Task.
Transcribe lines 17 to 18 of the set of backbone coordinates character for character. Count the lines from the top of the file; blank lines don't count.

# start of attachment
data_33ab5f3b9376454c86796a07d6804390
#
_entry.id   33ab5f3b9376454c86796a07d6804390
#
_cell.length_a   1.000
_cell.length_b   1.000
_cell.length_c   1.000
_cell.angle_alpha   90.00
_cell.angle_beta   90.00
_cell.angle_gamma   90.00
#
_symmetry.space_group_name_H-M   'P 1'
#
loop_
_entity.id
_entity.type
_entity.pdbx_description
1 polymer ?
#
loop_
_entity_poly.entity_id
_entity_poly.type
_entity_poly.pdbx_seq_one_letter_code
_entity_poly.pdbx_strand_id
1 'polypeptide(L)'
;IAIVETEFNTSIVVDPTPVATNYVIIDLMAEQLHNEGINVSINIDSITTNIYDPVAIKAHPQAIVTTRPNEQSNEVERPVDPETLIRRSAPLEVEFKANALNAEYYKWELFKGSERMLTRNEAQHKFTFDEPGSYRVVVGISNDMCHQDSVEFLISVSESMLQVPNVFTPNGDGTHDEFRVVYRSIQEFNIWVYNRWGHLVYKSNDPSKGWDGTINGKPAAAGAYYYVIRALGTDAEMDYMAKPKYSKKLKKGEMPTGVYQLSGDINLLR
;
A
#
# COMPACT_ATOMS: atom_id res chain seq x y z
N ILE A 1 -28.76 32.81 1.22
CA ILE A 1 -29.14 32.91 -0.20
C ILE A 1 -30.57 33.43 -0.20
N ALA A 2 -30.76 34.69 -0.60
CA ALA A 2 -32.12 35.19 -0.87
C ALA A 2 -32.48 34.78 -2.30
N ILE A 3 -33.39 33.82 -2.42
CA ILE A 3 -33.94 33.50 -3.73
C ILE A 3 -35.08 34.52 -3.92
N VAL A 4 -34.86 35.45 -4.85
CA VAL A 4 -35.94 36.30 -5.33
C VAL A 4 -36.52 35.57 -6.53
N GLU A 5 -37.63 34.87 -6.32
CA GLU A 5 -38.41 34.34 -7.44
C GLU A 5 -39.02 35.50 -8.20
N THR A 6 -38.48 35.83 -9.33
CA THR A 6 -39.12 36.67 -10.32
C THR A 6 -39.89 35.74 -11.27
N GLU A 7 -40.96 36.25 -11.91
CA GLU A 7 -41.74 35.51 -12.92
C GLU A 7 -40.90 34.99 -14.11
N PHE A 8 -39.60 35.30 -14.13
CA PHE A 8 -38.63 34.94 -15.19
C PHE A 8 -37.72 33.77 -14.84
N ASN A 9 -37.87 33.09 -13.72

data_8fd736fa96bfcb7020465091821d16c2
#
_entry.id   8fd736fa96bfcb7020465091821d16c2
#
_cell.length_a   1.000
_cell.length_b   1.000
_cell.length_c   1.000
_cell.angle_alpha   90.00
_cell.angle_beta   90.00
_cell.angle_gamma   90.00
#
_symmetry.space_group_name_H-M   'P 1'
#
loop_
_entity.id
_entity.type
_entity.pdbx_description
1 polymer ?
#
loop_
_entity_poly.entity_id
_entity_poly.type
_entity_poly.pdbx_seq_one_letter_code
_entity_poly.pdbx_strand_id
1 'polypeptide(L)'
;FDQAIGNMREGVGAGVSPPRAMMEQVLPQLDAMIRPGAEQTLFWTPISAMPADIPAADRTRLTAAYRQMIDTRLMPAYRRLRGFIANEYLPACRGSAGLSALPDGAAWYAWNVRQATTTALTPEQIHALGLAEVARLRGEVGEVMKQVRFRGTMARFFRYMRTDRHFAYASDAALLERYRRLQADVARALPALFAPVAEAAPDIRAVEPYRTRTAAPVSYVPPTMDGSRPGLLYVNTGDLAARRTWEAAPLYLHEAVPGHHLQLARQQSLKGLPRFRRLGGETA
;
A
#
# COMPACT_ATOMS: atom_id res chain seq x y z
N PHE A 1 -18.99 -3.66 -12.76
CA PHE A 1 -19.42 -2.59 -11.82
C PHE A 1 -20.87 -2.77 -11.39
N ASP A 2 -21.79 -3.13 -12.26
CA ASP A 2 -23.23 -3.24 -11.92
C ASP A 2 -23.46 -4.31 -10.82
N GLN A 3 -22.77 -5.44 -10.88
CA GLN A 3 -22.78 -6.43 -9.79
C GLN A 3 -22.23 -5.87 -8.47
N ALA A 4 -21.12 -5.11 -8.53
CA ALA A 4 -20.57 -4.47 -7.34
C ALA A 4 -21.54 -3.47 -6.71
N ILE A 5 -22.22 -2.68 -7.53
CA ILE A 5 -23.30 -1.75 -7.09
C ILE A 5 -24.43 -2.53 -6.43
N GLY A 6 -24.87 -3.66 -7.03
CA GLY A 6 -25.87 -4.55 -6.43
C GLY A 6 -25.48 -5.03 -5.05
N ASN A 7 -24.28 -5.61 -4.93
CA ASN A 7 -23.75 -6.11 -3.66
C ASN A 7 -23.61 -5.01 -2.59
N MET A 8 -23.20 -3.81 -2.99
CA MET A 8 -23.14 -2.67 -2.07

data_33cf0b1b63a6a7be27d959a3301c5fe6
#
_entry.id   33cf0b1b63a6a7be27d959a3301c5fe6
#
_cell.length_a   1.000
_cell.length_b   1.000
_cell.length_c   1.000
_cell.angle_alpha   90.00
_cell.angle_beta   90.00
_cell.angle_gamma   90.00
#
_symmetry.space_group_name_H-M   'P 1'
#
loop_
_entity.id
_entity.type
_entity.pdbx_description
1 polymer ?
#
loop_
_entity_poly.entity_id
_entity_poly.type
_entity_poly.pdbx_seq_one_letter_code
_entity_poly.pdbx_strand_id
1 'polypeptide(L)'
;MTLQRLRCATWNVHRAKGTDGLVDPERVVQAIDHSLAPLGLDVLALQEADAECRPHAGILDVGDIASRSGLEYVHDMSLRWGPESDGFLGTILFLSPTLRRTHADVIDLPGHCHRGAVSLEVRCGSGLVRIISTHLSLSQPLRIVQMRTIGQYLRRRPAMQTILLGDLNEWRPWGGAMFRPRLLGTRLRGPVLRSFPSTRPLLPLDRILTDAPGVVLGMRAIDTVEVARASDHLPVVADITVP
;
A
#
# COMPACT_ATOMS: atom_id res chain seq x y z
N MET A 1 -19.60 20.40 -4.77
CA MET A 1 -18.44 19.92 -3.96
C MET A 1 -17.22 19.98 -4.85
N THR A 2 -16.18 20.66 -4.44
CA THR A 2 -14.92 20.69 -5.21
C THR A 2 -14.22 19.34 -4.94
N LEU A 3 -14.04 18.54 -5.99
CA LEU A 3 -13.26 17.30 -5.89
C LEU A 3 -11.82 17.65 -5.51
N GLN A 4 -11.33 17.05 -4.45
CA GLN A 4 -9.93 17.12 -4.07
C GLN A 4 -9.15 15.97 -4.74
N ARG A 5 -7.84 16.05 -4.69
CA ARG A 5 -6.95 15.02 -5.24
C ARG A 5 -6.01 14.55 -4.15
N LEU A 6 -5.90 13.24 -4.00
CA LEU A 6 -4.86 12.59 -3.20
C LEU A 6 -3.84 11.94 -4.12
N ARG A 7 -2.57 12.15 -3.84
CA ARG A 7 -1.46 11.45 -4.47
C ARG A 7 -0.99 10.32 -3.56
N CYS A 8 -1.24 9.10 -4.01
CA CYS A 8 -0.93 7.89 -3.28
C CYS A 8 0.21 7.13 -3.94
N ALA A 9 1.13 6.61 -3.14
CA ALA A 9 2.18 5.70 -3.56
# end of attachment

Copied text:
_entity.pdbx_description
1 polymer ?